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Birmingham Attorney Richard Jaffe Comments on Executions of the Retarded

By Brandon Moseley
Alabama Political Reporter

‘The Alabama Political Reporter’ recently discussed the status of the death penalty with attorney Richard Jaffe. Jaffe is one of Alabama’s leading criminal defense attorneys, particularly in death penalty cases.

Mr. Jaffe said that in the 2002 case of Atkins versus the State of Virginia the U.S. Supreme Court has banned the executions of prisoners who are “mentally retarded” as ‘cruel and unusual punishment’ in a 6-3 decison.

The state of Georgia is currently grappling with this ruling in the case of Warren Hill. Hill (52) while serving a life sentence for murdering his girlfriend, Myra Wright, killed a fellow prisoner, Joseph Handspike in 1990. The Georgia court system sentenced Hill to death for his second slaying. He was put on death row for killing a fellow prisoner, Joseph Handspike, in 1990, when he was already serving a life sentence for murdering his girlfriend, Myra Wright.

Hill has a 70 IQ, which is lower than 97% of the American population. A late 1980s Georgia law made executing the retarded illegal prior to the Atkins v. Va. Case. However under the Georgia law mental incapacity has to be proven “beyond a reasonable doubt.” In most states the standard is “based on a preponderance of the evidence” standard. The state of Georgia is arguing that since Hill’s can’t prove “beyond a reasonable doubt” that Hill is retarded, the state should go ahead and carry out the execution.

Mr. Jaffe said, “I don’t think there is any doubt that the Georgia law is plainly unconstitutional and unreasonable.” Jaffe said that the Georgia standard puts an unreasonable burden of proof upon the defendant. In Hill’s case the Georgia State Supreme Court put a stay on his execution just 90 minutes before he was slated to die by lethal injection in July. His status is still uncertain.

‘The Alabama Political Reporter’ asked Jaffe how an attorney would prove mental incapacity in a capital case. Mr. Jaffe said that to start with the defense has to show that the defendant’s IQ was below 70 before the age of 18. The defense would subpoena school records which would include IQ measurements. The defense also has to show that the defendant has had problems functioning in society post age 18. A specialist is required. The defense also does interviews with family and friends to attempt to prove that the defendant has had.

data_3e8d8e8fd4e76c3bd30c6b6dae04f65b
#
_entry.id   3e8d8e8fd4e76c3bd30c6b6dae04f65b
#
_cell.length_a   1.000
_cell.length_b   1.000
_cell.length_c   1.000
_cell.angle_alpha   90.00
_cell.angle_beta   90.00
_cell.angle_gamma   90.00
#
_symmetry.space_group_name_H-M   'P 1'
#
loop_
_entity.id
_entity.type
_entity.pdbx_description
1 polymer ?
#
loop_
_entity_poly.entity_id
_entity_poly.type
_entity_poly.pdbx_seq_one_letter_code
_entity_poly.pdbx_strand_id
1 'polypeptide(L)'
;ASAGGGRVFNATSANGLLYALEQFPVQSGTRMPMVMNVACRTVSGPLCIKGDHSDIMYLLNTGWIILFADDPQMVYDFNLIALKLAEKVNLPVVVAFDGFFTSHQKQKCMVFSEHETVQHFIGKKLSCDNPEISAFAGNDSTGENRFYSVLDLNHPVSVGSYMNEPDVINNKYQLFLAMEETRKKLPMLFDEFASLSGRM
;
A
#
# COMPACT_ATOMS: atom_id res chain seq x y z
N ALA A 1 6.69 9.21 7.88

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‘The Alabama Political Reporter’ asked if it was possible to ‘fake’ lack of mental capacity to avoid the death penalty. Mr. Jaffe said that all of the elaborate testing you take to show mental incapacity can’t be faked. If someone competent is giving the test the fraud would be exposed. Also all the testing results from K-12 education would expose the lie.

‘The Alabama Political Reporter’ asked: Why is it cruel and unusual to execute the mentally disabled, but it is just fine to execute somebody who is healthy and has average intelligence? Mr. Jaffe said, “If you look at jurisprudence as it has developed over the years evolving standards of decency found in Atkins it was cruel and unusual punishment,” to execute someone who is retarded. The U.S. Supreme Court case: Roper versus Simmons found that it was cruel and unusual punishment to execute juveniles. In the case of Miller versus Alabama the court found that even a mandatory sentence of life without parole for a juvenile defendant was cruel and unusual punishment. Jaffe said that as standards of decency changes the death penalty itself will likely be thrown out by the courts as ‘cruel and unusual punishment. Mr. Jaffe said, “In my opinion it is only a matter of time,” before the courts reject the death penalty in all circumstances.


Richard Jaffe is the author of ‘Quest for Justice: Defending the Damned.’ Jaffe said his book is about wrongly accused people being convicted and sentenced to death. It is also a book about the death penalty. “Most people who read it say that they can’t put it down. The book reads like fiction, but it is all true.” Jaffe is the only American lawyer to have served as lead trial counsel in three exonerations of previously convicted death row inmates. The book can be found at Barnes & Nobles, Amazon, Books a Million, and is available in hard copy or as an e-book.

To learn more about Jaffe’s book visit the website:

Brandon Moseley is a former reporter at the Alabama Political Reporter.

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